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Lynching of Wyatt Outlaw and the Kirk-Holden War

This Day in North Carolina History - 16 hours 49 min ago

On February 26, 1870, Graham town commissioner Wyatt Outlaw, an African American, was lynched by a band of Ku Klux Klansmen.

Outlaw served in the 2nd Regiment United States Colored Cavalry during the Civil War. In 1866, he attended the second freedmen’s convention in Raleigh and soon after organized the Union League, an organization that aimed to promote loyalty to the United States after the Civil War, in Alamance County, as well as a school and church. Outlaw became the target for a Klan mob because he was an effective leader, able to work with both races.

With Klan violence mounting following Outlaw’s murder, Governor William Woods Holden declared a state of insurrection in Alamance and Caswell counties in July 1870. A militia force under George W. Kirk of Tennessee suppressed the Klan in those counties.

Nearly 100 Klan suspects were arrested during the “Kirk-Holden War,” but most were released on technicalities and none were ever tried. White supremacists gained control of the General Assembly in elections that November and impeached Holden for using the militia against the Klan. He was cast out of office in March 1871.

Superior Court judge Albion Tourgee indicted 18 Klansmen for Outlaw’s murder, but an amnesty bill from the legislature resulted in their never going to trial.

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Chatham County “Blood Shower”

This Day in North Carolina History - Wed, 02/25/2015 - 06:30

The first page of a journal article by F. B. Venable on the Chatham County “Blood Shower.” Image from OpenLibrary.org.

On February 25, 1884, Mrs. Kit Lasater, “noted for truthfulness,” was walking near her home in the New Hope township of Chatham County when she heard what she thought was a hard rain fall. Glancing up she saw only clear sky but when she glanced down she saw what appeared to be the aftermath of a “shower of pure blood.”

None of the liquid had fallen on her but it had drenched the ground and surrounding trees for some 60 feet (some accounts say yards) in circumference from the spot where she stood. Upon hearing her story, neighbors rushed to see for themselves and, when later interviewed, confirmed the story as related by Mrs. Lasater.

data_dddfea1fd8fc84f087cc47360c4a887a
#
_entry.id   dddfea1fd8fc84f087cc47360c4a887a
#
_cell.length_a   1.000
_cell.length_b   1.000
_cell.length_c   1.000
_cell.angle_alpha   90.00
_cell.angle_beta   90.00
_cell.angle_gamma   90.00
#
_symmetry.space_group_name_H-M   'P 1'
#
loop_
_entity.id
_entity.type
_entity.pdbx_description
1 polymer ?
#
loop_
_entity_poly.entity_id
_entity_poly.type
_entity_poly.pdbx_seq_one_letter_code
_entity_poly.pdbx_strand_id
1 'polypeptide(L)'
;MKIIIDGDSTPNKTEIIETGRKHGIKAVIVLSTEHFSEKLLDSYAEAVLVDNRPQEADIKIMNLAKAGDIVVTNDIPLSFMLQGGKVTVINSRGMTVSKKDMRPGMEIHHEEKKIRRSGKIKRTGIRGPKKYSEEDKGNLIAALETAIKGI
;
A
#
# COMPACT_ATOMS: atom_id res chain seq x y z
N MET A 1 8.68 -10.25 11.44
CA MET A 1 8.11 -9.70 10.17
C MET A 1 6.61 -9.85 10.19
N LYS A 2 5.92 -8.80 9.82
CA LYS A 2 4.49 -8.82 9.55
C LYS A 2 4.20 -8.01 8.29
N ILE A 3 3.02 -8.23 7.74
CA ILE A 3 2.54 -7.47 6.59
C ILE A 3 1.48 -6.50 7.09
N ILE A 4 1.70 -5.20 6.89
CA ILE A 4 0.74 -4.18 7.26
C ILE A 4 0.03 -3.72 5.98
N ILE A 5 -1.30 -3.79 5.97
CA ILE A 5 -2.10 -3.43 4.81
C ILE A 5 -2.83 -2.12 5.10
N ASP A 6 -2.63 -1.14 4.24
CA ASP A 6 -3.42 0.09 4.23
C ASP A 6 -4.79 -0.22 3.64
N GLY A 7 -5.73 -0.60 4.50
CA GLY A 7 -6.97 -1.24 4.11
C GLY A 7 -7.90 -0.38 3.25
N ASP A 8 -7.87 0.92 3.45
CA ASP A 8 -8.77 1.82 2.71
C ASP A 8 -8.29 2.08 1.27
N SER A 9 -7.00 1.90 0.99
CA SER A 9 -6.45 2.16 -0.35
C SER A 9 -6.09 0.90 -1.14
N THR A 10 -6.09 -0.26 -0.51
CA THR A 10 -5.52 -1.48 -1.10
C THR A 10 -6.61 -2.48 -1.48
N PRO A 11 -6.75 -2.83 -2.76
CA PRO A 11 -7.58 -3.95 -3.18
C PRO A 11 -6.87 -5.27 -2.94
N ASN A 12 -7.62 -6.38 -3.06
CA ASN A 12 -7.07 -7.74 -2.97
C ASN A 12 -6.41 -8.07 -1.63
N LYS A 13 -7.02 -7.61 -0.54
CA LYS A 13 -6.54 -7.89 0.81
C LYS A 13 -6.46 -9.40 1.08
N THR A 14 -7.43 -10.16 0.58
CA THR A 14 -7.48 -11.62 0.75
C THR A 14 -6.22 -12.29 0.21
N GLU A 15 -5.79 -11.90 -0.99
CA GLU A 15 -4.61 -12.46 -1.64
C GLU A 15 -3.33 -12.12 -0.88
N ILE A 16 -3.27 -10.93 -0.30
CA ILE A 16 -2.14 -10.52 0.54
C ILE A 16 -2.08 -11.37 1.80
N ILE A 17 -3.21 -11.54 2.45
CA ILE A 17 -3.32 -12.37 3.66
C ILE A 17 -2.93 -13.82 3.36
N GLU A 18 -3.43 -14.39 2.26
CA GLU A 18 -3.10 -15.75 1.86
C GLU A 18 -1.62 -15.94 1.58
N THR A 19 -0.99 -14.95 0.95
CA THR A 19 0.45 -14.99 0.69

Samples were collected and sent to Dr. F. P. Venable, a professor at UNC, for evaluation. By mid-April he addressed the topic to the Mitchell Scientific Society. In every test performed except one, the conclusion was the same. The samples appeared to be blood. Venable could offer no explanation beyond the results of the tests, suggesting that “the subject is quite a puzzle and offers a tempting field for the theorist blessed with a vivid imagination.”

Similar cases of blood showers have been reported for centuries in various locations around the world.

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Greenville Long Home to Voice of America

This Day in North Carolina History - Tue, 02/24/2015 - 06:30

The Voice of America Control Room in Greenville, circa 1983.
Image from East Carolina University.

On February 24, 1942, the Foreign Information Service, precursor to the Voice of America (VOA), made its first broadcast from New York City to Europe.

Within months 23 transmitters were in place and 27 language services on the air. VOA technical facilities and programming saw vast improvements as America aimed to thwart the propaganda of communist bloc countries which, in turn, sought to electronically jam the broadcasts. International radio became an instrument of American foreign policy.